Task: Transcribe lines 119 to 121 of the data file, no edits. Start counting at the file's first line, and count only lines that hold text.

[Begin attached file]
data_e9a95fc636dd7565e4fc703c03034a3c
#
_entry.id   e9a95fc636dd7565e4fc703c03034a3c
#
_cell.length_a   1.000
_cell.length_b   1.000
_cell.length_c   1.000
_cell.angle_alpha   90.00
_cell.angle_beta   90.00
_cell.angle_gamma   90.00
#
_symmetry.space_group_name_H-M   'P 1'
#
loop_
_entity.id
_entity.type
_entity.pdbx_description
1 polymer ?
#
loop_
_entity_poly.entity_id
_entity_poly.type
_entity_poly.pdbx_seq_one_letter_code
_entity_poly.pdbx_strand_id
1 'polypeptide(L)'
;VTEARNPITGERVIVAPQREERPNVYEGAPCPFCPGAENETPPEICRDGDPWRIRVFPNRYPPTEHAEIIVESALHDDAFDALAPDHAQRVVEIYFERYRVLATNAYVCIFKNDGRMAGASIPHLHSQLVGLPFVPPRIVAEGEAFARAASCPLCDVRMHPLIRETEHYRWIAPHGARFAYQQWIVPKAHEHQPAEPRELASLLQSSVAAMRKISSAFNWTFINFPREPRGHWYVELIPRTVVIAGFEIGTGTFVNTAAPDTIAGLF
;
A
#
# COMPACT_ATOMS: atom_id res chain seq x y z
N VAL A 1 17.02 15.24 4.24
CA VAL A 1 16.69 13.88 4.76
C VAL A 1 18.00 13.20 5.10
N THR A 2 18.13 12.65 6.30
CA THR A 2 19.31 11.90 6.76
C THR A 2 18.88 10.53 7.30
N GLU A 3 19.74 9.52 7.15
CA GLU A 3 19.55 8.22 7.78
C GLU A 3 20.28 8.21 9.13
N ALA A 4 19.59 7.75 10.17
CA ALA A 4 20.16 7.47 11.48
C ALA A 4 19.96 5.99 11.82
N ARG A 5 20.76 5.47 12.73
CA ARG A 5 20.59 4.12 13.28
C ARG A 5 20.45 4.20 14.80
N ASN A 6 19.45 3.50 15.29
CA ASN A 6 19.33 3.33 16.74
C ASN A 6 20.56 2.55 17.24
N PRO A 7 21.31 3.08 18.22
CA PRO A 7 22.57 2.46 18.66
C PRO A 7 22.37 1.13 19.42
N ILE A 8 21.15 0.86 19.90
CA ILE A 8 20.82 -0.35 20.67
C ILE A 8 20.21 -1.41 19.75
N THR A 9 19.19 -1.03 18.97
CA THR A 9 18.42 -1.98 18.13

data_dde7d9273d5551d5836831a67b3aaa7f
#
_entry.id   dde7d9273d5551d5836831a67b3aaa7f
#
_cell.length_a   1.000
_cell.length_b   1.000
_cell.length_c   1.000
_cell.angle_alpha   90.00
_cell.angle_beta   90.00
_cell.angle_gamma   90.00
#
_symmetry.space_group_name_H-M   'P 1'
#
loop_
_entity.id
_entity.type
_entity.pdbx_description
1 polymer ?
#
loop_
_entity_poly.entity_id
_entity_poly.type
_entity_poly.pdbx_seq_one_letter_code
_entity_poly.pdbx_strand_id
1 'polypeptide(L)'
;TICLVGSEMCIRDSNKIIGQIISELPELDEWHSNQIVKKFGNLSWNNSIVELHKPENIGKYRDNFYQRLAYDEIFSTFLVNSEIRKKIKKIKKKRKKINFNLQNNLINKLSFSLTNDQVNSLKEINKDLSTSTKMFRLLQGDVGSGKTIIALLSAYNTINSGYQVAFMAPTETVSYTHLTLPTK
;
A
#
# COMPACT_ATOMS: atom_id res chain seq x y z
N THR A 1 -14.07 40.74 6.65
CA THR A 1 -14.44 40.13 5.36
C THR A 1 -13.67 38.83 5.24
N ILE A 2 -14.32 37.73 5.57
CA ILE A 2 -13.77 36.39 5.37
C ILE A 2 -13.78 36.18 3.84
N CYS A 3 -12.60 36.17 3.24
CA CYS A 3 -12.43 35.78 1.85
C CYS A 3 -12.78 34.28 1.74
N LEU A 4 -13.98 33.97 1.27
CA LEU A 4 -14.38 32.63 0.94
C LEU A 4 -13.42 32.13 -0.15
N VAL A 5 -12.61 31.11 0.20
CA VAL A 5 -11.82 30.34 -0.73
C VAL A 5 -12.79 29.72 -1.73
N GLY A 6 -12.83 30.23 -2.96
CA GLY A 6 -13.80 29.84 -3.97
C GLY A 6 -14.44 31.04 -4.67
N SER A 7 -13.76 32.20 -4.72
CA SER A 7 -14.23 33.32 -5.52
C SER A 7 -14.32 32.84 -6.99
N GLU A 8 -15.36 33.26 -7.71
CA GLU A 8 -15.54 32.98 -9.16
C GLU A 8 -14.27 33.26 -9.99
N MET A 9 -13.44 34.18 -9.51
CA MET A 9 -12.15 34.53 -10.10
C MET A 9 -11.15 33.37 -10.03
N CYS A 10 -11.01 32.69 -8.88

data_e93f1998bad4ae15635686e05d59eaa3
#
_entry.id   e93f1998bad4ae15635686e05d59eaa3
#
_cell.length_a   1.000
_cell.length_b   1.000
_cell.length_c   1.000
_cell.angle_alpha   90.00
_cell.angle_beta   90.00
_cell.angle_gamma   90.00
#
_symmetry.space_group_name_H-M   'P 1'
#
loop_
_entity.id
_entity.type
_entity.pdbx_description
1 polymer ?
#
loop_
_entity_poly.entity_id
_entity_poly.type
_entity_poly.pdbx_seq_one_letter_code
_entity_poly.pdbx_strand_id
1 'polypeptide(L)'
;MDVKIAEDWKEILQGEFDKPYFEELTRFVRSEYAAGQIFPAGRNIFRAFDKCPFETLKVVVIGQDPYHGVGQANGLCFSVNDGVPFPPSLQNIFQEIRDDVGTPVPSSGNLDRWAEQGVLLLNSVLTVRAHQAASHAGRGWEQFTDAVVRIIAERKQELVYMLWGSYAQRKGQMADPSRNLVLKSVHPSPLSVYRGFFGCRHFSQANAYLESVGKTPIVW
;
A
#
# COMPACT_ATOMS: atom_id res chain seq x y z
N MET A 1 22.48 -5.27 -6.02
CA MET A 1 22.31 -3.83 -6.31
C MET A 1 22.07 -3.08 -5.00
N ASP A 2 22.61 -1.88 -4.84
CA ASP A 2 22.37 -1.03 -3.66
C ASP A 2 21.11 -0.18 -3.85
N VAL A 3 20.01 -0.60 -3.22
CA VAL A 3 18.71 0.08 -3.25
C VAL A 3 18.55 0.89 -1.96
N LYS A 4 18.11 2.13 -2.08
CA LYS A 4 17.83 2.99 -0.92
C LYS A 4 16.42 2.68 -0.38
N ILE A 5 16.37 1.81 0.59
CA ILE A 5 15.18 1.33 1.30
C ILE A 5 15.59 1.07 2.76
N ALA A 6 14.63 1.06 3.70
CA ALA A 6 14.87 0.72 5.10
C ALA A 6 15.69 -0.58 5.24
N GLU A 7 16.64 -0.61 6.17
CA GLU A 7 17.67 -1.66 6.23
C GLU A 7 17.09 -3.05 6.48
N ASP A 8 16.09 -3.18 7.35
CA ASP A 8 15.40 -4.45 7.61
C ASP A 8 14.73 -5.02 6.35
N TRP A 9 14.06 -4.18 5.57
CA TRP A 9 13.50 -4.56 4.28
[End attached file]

_cell.length_a   1.000
_cell.length_b   1.000
_cell.length_c   1.000